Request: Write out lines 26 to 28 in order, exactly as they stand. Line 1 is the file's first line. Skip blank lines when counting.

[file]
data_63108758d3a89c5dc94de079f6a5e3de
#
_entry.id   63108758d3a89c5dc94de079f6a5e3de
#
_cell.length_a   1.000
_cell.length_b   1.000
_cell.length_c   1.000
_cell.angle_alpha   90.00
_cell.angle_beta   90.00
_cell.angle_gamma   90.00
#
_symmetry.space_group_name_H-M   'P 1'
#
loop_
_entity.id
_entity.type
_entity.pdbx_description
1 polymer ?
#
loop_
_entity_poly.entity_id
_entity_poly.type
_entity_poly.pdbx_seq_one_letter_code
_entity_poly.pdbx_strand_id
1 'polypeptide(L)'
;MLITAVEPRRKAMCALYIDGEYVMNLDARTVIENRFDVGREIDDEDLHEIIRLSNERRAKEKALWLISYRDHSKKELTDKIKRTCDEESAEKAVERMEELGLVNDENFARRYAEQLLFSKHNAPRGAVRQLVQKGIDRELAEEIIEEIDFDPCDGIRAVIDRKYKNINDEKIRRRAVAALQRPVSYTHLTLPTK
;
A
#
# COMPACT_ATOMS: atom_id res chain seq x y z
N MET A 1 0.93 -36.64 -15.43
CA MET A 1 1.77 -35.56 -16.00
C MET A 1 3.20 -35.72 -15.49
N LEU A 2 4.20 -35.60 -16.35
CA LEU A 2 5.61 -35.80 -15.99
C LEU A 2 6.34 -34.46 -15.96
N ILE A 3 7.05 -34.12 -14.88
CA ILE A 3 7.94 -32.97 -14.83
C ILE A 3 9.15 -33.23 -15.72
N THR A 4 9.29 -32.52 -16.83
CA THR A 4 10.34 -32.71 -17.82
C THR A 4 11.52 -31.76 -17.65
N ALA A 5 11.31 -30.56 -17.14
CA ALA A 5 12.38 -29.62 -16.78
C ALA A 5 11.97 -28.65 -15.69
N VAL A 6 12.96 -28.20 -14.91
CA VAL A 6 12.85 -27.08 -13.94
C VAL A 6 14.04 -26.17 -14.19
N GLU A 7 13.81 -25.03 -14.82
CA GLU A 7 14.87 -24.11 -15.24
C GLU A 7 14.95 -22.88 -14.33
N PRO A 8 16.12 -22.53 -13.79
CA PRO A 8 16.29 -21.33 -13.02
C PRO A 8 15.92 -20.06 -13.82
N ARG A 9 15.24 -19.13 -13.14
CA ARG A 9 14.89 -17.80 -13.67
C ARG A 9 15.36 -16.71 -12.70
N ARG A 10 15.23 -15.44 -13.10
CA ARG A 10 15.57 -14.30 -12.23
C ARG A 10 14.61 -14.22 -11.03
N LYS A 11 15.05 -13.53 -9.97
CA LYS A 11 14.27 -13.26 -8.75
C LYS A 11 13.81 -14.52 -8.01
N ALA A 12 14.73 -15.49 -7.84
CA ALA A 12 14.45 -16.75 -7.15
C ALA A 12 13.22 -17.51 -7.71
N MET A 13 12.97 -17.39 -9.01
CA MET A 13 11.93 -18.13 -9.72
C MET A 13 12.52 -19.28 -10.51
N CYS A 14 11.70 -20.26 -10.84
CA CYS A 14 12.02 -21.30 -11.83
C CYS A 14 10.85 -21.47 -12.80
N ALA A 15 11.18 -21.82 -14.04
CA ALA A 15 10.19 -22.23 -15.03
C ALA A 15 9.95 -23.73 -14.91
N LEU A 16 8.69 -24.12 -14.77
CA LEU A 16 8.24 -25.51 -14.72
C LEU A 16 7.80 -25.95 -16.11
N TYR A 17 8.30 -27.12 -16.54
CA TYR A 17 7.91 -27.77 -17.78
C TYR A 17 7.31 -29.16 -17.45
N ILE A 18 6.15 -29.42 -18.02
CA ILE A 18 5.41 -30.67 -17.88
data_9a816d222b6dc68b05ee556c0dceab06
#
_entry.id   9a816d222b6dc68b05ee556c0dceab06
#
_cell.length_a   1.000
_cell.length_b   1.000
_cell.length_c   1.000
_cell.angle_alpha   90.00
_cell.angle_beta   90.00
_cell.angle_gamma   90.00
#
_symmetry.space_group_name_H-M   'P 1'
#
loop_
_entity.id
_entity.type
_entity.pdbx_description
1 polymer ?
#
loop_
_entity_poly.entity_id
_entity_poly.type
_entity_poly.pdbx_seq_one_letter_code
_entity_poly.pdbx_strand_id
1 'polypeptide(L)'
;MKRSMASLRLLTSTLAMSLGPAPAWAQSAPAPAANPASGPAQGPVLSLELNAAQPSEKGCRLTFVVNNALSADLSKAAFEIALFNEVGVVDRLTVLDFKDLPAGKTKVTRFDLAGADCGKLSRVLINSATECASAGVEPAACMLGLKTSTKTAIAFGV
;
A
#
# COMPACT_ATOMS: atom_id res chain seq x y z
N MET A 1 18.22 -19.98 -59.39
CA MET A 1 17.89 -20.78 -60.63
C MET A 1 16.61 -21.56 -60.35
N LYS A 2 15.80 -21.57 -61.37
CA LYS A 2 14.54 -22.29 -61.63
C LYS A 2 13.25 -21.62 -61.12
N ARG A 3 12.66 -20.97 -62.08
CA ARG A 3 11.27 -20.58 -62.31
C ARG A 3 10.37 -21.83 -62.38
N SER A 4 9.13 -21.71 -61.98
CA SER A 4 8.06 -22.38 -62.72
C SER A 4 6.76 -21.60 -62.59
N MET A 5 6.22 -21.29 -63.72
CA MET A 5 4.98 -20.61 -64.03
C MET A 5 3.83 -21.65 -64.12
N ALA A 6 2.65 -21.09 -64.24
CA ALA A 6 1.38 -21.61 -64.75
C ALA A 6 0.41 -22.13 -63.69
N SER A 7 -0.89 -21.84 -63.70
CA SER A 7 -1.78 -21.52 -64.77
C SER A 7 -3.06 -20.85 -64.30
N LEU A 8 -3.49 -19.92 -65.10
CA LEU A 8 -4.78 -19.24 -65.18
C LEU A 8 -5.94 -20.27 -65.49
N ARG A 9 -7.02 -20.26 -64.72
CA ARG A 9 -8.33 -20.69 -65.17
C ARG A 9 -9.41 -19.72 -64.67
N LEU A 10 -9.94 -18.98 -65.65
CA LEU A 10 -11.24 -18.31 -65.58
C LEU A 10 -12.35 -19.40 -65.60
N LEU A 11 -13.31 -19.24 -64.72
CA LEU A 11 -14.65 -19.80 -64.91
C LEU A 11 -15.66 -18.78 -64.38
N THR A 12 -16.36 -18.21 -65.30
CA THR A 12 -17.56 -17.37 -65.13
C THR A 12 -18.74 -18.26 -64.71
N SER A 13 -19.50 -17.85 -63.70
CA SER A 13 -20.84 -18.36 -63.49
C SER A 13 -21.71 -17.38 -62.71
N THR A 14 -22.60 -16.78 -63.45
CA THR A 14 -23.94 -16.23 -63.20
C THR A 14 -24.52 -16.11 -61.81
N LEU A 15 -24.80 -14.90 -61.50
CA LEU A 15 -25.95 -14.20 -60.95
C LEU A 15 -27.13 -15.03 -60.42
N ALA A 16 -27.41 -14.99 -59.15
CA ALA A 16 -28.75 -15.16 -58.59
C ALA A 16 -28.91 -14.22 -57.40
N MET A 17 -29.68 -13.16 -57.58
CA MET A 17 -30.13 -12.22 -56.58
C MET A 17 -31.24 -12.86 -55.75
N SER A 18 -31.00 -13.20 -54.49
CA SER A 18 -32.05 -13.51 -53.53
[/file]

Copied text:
;MLITAVEPRRKAMCALYIDGEYVMNLDARTVIENRFDVGREIDDEDLHEIIRLSNERRAKEKALWLISYRDHSKKELTDKIKRTCDEESAEKAVERMEELGLVNDENFARRYAEQLLFSKHNAPRGAVRQLVQKGIDRELAEEIIEEIDFDPCDGIRAVIDRKYKNINDEKIRRRAVAALQRPVSYTHLTLPTK
;
A